The third group of people are the Shareholders. These are people who’ve invested money into the corporation, and in exchange, have the right to get some money back (in the form of dividends) when the company is doing well enough to hand it out.

The Shareholders are the only group that doesn’t owe a very strict duty to act in the best interests of the corporation: the Directors and the Officers can be sued for all kinds of money if they use their powers to do anything to enrich themselves personally: they’re there to serve the corporation and the corporation only. Shareholders can even take their dividends and use it to start a company that directly competes against the corporation. A director would be in big trouble if he tried that.

However, in return, the Shareholders have even less power than the Directors. The Shareholders all get together and elect the Board of Directors: generally speaking, (there are always exceptions in the the law, it seems.) you get one vote for one share. This makes sense: the more money you invest in the corporation, the more of a say you get in the election of the people who have all the say in hiring the people who run the company.

Of course, then, if one person owns a majority of the shares, he can elect whomever he likes to the Board of Directors. It follows that this majority Shareholder, controlling the Board of Directors, can then control who is appointed as an Officer. He can have himself appointed as the President, CEO, or whatever he likes.

Of course, as a practical matter, he’s got the biggest stake in whatever mess he makes, so if he insists on appointing himself President and promptly runs the company into the ground, no shareholder has lost more of their investment than he. The employees are a different story, however. They had better hope that if there’s an egomaniacal shareholder trying to get 51% of the shares, he’s got some solid business acumen.

Filed on under Legal Theory

I have to confess to being completely ignorant of how income taxes work as recently as last month. I’m still pretty ignorant, but I’m law school ignorant, which is a fair sight more educated than the guy who tries to sell you on Gold as the ultimate investment. Or folks who think that a 240% interest rate signals “safe bet.”

sidebar: The people who lost their savings were, by and large, operating through brokers. If ever there were a time when judges should consider sentencing someone to serve as the aggrieved party’s butler, (like that show within a show on Seinfeld) I think this is it. It’s not nice to throw away other peoples’ money.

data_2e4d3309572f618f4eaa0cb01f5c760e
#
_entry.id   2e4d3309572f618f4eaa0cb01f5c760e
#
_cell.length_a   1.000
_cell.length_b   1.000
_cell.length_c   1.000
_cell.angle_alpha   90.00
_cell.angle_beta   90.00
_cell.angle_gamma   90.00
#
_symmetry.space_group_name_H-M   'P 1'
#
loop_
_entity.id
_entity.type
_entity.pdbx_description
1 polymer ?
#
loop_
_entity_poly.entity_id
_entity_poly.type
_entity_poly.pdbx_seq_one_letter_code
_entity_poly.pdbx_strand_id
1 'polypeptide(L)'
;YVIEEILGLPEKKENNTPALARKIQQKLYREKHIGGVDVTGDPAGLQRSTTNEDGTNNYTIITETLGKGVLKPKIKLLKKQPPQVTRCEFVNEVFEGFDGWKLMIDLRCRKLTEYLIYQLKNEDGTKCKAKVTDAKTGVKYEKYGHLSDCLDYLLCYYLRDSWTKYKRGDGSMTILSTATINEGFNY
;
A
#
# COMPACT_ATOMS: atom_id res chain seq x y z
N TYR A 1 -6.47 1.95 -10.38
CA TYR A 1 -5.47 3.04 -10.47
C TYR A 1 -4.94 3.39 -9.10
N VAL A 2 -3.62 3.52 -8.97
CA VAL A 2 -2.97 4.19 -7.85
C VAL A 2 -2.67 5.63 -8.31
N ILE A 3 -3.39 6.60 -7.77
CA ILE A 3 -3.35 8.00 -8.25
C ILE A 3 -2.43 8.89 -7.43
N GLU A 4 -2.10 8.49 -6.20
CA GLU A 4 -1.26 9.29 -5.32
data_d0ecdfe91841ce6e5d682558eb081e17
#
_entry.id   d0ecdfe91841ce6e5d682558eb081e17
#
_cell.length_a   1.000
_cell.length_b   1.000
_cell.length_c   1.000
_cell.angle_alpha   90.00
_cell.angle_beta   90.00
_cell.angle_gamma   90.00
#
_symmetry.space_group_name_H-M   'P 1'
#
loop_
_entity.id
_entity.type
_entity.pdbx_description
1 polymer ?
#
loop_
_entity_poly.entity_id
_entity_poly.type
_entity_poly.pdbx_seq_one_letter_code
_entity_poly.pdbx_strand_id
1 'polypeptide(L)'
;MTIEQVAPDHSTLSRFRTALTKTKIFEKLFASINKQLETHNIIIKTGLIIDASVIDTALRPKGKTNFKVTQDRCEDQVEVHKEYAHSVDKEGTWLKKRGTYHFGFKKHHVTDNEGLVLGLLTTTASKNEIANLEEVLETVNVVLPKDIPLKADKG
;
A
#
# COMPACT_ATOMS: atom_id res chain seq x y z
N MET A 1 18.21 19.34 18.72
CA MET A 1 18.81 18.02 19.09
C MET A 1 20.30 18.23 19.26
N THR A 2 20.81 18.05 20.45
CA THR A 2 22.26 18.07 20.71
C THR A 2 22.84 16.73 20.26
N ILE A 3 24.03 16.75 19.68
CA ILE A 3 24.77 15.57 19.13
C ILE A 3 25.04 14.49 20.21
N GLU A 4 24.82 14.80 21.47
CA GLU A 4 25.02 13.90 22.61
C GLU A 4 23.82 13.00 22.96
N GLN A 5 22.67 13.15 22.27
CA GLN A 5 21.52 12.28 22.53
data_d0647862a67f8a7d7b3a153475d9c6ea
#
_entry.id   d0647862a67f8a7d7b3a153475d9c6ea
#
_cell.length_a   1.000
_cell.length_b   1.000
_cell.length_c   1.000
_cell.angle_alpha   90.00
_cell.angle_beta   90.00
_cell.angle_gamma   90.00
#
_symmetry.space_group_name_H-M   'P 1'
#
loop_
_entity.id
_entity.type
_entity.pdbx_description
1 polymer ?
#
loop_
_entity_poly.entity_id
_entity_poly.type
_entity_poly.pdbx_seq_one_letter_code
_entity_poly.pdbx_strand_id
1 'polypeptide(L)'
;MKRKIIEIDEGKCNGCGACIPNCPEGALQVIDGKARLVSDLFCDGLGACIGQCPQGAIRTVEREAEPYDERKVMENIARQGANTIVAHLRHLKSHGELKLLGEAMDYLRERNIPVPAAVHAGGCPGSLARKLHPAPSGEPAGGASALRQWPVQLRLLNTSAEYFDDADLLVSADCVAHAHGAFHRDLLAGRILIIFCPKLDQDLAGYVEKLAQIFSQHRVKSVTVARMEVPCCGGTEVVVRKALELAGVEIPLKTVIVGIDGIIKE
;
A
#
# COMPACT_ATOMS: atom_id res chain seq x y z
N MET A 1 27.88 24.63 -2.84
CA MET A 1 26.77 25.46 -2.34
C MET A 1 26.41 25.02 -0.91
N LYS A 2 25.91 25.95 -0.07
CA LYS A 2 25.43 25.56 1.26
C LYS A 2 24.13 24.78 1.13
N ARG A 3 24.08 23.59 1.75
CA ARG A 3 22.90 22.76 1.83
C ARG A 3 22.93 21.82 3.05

The first and most fundamental concept of income tax is deciding what a taxpayer’s Gross Income is. Your Gross Income is your “raw” income, before you start doing any crazy deductions or hiding money in bizarre off-shore pyramid-shaped tax shelters. Tax liability is set at a certain percentage of a person’s gross income, so you have to know what that number is before you can decide what percent of it’s owed to Uncle Sam.  

Marginal Rates, An Intro To

Note that there’s no single percentage for your entire income. I don’t have the precise numbers in front of me, but as an example,

  • -Your first $30,000 is taxed at 10%,
  • The next $30,000_ [income between $30,001 and $60,000] is taxed at 15%,
  • The next $40,000 is taxed at 20%,
  • And then your next $100,000 [your income between $100,001 and $200,000] is taxed at 22%.
  • and so on and so forth.

There’s a popular misconception that if you made $120,000, your entire income would be subject to the 22% tax rate. Really, only $20,000 would be subject to that 22% tax rate in this fictional tax schedule. The real tax schedule works just like this, but with different numbers.

Back to Gross Income

The Internal Revenue Code lists a whole bunch of examples of what the IRS will consider gross income: the list isn’t exhaustive, but it does illustrate just how much stuff is gross income that you wouldn’t think should count.

In a rather recursive example, if your employer notices that you owe $15,000 in income tax this year, and promptly gives you the $15,000 to pay the IRS, that $15,000 is actually gross income. As a result, while you just handed the IRS a check for $15,000, now you’re counted as having made $15,000 more than you thought you did: you didn’t owe $15,000 in taxes, but $18,000.  You owe the IRS $3,000 more.

So now if your employer pays this extra $3,000, you’ll owe an extra $600, and so on and so forth. This recursion can only go on for so long: eventually, your employer will be tossing you fractions of pennies, and the IRS will be taxing a fraction of those fractions of pennies. You can whip up an Excel spreadsheet to do this math for you in a few minutes, if you like. Or you can read what Zeno had to say about these sorts of fractions of fractions of fractions.

So why on earth does the IRS get to keep taking more and more? If my employer will pay for my taxes, why should that count? I don’t get to keep the money. If I’m smart, I don’t ever even touch the money - it just goes right to the IRS. Surely you can’t tax me for money I never received, right?

Bringing it Home

Think about it this way: say you backed into Tony Soprano’s favorite Mercedes trying to park your car. He seems like a nice enough guy: he’s only going to take 10% of what you earn every week until you fix his car. The next day, you go into work and tell your boss that from now on, you want your company to pay for your rent, so Tony is none the wiser, and you get to keep more of your money.